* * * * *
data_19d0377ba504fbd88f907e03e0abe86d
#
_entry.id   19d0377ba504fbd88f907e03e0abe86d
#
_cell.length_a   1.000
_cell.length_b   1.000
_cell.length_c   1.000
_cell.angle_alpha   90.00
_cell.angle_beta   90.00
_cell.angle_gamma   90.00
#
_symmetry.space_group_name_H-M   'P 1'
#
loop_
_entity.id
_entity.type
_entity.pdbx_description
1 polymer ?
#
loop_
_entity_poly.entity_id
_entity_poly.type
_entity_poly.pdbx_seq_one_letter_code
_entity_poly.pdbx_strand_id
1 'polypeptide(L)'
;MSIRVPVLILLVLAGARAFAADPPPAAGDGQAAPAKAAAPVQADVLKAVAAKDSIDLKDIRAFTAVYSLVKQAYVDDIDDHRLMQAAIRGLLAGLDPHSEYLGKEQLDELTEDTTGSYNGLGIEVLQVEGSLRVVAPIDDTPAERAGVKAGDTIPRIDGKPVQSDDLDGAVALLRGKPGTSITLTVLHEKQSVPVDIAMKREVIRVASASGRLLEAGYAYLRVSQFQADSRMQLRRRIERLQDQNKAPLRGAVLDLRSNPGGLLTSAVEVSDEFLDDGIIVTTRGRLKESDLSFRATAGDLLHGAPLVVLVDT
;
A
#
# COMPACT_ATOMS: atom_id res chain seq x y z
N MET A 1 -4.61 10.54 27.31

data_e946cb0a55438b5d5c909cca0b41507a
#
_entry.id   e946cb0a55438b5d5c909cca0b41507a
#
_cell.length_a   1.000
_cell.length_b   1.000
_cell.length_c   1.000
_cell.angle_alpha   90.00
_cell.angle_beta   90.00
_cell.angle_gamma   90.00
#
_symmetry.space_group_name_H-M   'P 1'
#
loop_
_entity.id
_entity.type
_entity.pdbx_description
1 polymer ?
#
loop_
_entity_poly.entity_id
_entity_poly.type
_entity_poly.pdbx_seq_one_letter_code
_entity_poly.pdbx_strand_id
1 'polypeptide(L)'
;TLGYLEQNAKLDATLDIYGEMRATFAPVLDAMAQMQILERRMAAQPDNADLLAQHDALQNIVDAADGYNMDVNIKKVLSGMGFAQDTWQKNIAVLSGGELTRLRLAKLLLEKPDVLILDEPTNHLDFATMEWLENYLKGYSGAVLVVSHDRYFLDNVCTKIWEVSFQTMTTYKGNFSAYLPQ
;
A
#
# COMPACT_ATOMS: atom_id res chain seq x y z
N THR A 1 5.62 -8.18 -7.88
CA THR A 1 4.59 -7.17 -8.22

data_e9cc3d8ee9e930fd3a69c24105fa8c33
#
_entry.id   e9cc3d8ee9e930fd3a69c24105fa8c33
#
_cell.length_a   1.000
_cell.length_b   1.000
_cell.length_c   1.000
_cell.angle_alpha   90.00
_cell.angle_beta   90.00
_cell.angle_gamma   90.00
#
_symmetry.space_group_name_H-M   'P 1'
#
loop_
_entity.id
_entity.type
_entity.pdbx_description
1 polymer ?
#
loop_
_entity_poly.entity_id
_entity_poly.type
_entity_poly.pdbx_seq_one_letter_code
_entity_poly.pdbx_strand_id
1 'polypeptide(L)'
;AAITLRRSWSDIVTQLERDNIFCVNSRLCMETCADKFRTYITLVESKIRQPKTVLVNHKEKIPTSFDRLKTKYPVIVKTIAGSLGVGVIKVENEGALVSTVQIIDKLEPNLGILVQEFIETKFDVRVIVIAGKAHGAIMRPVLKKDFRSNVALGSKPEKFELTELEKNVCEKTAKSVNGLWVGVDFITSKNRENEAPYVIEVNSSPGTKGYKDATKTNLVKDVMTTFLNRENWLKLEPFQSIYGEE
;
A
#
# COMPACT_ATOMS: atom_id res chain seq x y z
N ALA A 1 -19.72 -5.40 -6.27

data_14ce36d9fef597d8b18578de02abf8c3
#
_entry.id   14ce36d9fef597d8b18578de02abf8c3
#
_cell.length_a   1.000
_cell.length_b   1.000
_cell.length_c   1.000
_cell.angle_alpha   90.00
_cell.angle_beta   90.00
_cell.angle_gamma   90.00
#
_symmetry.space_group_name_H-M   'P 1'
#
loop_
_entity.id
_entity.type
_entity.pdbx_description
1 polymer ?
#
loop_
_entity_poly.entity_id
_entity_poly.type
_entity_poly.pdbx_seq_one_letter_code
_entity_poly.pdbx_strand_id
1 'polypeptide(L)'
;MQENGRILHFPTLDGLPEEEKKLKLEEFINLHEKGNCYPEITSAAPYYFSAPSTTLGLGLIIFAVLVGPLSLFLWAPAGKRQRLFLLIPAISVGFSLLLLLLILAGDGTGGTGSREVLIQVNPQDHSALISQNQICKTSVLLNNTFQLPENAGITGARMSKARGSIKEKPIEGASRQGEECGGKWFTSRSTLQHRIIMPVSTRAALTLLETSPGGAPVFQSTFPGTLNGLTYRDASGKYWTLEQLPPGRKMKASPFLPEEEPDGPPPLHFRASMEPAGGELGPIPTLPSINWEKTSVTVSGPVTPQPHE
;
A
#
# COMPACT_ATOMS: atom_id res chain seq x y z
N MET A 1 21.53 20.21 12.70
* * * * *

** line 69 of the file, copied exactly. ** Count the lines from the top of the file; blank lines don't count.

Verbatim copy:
_cell.length_b   1.000